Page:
20 Committee Hansard, 20 November 2008, p. 4.

21 Committee Hansard, 20 November 2008, p. 4.

22 Senate Standing Committee on Foreign Affairs, Defence and Trade, A ustralia 's involvement in peacekeeping op erations, August 2008, p. 179.

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20 .22 The committee's findings in 2008 about training still have currency. In light of additional evidence, the committee also believes that an added emphasis in training sh ould be placed on making better use of people returning from service in the region. Treasury provides a clear example of the way in which Australian government agencies are building a wealth of expertise. It is important that the lessons to be learnt from their experiences are captured and used in educating and training Australian personnel preparing for future deployment.

20 .2 3 Professor Moore and Mr Jackson proposed the establishment of a Pacific Regional Training Institute that would address some of the committee's concerns regarding the training needs of Australians preparing for service in the region. Their thes is rests on the premise that Australia needs a strategic integration of effort in the Pacific. They suggested that to achieve this objective, a new approach is needed to reformulate education and training into a structure that would 'better meet regional needs and overcome observed deficiencies in the delivery of development aid'. In their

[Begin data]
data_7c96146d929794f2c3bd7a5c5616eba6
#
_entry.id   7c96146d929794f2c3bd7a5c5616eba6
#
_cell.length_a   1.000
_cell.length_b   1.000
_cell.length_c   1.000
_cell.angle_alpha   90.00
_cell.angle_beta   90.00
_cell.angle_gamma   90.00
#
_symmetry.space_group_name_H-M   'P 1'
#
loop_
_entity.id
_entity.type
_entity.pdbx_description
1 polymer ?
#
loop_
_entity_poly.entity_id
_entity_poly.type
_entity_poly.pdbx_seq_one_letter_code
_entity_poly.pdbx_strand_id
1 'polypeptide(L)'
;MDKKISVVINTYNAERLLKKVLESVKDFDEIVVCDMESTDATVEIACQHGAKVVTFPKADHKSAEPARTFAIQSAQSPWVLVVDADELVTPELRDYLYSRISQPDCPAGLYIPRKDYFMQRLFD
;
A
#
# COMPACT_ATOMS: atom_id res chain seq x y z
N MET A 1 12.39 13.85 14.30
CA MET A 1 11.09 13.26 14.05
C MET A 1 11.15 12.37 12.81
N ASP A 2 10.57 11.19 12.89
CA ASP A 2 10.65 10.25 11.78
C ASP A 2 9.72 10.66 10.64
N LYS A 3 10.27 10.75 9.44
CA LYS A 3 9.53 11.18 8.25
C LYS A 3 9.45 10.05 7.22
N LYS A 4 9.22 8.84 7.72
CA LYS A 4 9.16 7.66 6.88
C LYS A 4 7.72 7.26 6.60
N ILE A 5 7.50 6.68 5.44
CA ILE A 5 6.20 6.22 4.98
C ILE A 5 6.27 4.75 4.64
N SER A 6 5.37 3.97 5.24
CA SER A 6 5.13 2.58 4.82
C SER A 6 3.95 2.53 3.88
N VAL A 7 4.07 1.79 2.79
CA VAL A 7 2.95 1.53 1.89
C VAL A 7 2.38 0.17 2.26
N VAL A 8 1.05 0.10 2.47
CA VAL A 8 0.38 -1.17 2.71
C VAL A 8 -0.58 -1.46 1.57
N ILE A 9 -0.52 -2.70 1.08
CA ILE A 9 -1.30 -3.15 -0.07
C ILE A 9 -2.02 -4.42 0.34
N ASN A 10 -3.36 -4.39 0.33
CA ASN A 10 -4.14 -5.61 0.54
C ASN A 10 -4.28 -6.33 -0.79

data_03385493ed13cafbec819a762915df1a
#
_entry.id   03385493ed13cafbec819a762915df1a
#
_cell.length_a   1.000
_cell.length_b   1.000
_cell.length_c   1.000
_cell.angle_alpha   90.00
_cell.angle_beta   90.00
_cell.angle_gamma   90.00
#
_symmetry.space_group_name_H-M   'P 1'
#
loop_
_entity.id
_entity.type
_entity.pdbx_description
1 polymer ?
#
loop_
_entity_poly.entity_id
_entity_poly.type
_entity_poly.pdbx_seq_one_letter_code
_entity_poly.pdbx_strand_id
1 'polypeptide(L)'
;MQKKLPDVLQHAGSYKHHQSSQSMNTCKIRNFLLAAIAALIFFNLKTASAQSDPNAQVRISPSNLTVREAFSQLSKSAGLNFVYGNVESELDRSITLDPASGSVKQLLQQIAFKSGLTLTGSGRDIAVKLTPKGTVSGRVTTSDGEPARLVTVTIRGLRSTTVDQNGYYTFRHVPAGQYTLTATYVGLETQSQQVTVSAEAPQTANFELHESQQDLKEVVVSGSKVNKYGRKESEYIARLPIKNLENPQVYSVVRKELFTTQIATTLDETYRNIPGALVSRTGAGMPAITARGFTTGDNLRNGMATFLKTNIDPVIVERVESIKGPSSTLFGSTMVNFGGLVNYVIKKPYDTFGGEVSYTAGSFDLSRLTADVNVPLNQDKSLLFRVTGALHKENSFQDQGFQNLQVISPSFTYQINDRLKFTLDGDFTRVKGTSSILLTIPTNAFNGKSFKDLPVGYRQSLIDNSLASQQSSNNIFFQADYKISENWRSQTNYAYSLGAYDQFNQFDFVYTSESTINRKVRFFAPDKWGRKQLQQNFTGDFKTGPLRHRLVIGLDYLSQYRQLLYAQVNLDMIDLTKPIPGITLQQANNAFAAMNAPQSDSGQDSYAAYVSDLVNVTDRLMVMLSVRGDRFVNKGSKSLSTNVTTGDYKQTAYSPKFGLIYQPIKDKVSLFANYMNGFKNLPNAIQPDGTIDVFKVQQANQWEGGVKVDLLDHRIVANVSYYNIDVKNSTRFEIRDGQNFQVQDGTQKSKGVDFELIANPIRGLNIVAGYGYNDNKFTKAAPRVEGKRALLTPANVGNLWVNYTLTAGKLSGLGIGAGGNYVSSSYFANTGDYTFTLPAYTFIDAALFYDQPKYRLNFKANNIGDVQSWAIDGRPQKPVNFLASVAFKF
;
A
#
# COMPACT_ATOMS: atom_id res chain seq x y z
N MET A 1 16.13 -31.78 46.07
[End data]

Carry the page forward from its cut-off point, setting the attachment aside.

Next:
view, a Pacific regional training institute would, inter alia, 'orientate Australians and New Zealanders intending to work in the Pacific to cultural nuances and to techniques of navigating through the complex situations in which they will operate'.23 Professor Moore suggested that the institute would cater in particular for those seconded from a

department such as Treasury who go into a line position and not so much to AusAID people, many of whom are consultants who have been working in these areas for a I

. 24

ong time.

20.24 The proposed institute, however, would also include training courses or programs for people from Pacific island countries in matters such as governance, public service management, conflict resolution and issues related to social and economic development. Professor Moore was of the view that the Australia Pacific Technical College, based in Fiji with a couple of different campuses, was 'a very good